Frosh-cessities: Pulling an all-nighter

As the all-nighter delirium sets in, your Louis eggs may turn into bear heads.

As the all-nighter delirium sets in, your Louis eggs may turn into bear heads.

A few weeks ago, I did the SciLi challenge. No, not that SciLi challenge—think of this as the nighttime, SciLi version of the Ratty challenge. I spent all night in the SciLi, and capped it off with a little Louis. Like the Ratty challenge, my all-nighter consisted of food, some work, more food, and a hallucination or two.

For some, the all-nighter is a routine experience the night before that weekly problem set is due; for others, it’s only done on weekend nights when partying til the a.m. I had never pulled a real all-nighter before, so for the sake of journalism (and the fact that I had to finish two problem sets by the next morning), I did the new SciLi challenge and recorded my experiences gradual descent into delirium.

9:00 p.m. Guys, I think we can finish this problem set before midnight!

Spoiler alert: This did not happen.
Problems completed: 0/6

9:28 p.m. What the fuck is this shit? Physics? Ain’t nobody got time for that.

10:00 p.m. “Sorry y’all, we have this room reserved.” Really? You actually have the nerve to—okay fine, whatever. We move to another SciLi study room.

11:00 p.m. “Hey guys, sorry but we have this room—” Reserved, yeah, we get it, alright? We move to a third study room.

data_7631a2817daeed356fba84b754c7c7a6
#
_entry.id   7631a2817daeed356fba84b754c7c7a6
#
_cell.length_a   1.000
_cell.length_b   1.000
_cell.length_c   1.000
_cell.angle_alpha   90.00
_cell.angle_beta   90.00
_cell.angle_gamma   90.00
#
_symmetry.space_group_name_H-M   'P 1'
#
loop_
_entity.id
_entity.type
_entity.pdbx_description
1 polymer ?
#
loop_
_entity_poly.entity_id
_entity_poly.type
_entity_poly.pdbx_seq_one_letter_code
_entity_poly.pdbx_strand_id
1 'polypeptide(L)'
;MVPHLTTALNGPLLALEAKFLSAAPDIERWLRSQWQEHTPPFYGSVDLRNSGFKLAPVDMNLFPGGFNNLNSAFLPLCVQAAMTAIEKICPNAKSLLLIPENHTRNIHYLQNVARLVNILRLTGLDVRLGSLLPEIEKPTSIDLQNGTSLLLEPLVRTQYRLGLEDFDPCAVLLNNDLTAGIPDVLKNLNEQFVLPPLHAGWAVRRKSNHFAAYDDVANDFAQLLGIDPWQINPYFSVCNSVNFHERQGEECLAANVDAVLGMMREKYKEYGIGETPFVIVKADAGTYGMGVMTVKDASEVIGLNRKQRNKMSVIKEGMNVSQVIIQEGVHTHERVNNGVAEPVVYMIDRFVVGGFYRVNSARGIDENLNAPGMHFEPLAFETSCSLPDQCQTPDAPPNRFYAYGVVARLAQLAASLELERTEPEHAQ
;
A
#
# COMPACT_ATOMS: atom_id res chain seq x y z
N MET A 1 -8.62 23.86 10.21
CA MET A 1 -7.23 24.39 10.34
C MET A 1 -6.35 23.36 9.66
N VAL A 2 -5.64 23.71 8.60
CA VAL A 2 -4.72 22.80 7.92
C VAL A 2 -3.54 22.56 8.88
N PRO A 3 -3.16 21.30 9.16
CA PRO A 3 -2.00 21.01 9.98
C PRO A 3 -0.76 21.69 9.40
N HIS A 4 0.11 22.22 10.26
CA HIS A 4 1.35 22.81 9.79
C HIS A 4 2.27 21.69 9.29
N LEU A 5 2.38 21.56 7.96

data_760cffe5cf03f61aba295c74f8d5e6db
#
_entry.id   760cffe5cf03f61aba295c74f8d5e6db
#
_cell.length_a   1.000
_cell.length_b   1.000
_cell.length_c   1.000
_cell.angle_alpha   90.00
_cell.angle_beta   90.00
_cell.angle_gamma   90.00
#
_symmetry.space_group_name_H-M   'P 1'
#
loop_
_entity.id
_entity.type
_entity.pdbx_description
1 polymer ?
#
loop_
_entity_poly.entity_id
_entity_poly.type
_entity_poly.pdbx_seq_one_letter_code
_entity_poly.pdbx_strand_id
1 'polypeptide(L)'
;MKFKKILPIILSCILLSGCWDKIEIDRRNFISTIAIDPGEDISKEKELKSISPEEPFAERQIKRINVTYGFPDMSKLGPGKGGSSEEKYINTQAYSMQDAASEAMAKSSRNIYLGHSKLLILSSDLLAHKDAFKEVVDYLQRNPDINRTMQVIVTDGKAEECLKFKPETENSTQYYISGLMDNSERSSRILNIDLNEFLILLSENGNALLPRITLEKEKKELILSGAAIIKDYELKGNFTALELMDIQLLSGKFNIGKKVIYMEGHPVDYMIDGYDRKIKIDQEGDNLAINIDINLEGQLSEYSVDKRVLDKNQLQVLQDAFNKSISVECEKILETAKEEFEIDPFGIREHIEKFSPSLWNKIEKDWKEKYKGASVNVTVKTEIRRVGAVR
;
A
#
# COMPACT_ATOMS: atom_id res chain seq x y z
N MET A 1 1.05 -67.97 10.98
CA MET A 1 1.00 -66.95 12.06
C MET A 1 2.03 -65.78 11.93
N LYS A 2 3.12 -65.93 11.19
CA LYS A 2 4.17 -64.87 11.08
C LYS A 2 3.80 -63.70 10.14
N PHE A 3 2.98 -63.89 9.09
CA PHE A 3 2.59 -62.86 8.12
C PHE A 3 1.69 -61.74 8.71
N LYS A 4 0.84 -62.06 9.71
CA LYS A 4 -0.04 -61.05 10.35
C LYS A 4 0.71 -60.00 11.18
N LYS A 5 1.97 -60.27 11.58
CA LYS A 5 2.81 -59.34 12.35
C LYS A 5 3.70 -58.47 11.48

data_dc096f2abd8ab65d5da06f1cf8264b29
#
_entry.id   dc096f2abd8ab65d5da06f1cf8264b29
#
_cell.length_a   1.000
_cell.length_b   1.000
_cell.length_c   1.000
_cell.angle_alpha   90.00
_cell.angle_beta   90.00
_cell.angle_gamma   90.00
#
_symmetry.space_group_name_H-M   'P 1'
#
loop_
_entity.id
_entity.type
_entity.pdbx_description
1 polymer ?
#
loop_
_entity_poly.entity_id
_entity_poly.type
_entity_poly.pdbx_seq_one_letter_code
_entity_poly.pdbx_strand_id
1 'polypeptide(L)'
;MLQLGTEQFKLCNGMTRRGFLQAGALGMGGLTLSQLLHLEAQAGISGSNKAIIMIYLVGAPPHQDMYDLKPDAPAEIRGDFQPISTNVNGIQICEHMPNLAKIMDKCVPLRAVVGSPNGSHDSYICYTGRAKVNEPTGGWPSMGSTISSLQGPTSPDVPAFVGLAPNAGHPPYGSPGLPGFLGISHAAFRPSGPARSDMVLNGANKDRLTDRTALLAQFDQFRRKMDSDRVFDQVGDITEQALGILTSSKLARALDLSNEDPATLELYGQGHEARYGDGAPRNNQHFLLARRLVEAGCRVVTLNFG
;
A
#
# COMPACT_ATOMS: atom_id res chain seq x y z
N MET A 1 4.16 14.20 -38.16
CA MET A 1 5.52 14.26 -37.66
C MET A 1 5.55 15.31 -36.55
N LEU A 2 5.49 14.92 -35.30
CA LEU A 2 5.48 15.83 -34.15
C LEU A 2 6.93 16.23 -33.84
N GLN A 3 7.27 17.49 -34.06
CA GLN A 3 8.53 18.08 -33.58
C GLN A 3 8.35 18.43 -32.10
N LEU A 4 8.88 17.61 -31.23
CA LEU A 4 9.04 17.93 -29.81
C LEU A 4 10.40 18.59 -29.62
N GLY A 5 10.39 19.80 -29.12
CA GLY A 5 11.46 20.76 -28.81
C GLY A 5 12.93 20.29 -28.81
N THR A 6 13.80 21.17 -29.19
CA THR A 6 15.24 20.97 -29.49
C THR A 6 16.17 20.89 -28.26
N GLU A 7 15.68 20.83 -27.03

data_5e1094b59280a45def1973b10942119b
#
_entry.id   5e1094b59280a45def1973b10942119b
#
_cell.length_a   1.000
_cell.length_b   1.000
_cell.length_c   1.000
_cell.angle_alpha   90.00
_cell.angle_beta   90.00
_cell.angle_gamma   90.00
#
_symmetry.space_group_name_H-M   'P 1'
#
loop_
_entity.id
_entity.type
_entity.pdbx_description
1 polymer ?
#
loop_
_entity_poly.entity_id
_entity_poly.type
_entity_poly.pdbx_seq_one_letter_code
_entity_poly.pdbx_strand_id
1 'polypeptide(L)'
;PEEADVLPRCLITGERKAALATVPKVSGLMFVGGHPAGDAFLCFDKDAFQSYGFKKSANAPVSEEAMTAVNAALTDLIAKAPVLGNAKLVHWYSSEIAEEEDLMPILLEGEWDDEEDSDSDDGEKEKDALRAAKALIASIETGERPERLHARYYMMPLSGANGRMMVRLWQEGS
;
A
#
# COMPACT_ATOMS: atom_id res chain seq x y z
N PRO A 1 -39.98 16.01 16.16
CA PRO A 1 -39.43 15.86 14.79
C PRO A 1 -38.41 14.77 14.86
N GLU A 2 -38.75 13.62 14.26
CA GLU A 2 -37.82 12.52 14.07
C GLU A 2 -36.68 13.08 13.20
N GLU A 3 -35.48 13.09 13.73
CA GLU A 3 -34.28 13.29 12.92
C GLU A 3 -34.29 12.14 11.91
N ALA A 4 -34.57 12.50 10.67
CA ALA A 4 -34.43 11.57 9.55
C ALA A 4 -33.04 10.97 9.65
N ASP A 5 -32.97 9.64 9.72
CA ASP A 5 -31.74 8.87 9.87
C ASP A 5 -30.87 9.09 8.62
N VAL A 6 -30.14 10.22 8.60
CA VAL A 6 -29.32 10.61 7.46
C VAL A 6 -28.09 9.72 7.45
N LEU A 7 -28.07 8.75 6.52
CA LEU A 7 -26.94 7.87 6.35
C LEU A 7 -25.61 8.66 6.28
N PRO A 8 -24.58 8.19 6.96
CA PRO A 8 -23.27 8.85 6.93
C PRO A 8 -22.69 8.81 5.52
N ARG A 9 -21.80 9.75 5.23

11:44 p.m. I GOT ONE! I GOT A PROBLEM GUYS!

Problems completed: 1/6

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Your brain on finals

Feeling overwhelmed by work? Need a pick-me-up? Don’t drink one of those disgusting 5- Hour Energy drinks, binge-eat Twinkies, or cry out in sorrow. Instead, calmly read this interview with Fiery Cushman — one Brown’s fantastic professors of Psychology — and learn about what you can do/are doing for your noggin in the coming weeks.Sarah Weiss: Does what I eat have an affect on my brain’s ability to study?

Professor Fiery Cushman: Actually it does.  The brain consumes a large proportion of the body’s energy, and several studies indicate that our investment in careful, effortful thought depends in part on the amount of available sugar in our blood.  When your blood is full of energy you work harder and longer on difficult problems, and are also better at exerting willpower and control over your behavior.But this doesn’t mean that your studying should be fueled by a steady stream of soda and twinkies.  That will buy you a short-term jump in blood sugar, but a long-term crash.  A smarter strategy is to fuel yourself for studying the way you would for a hike: using snacks like trail mix that provide a steady stream of fuel over a long period of time.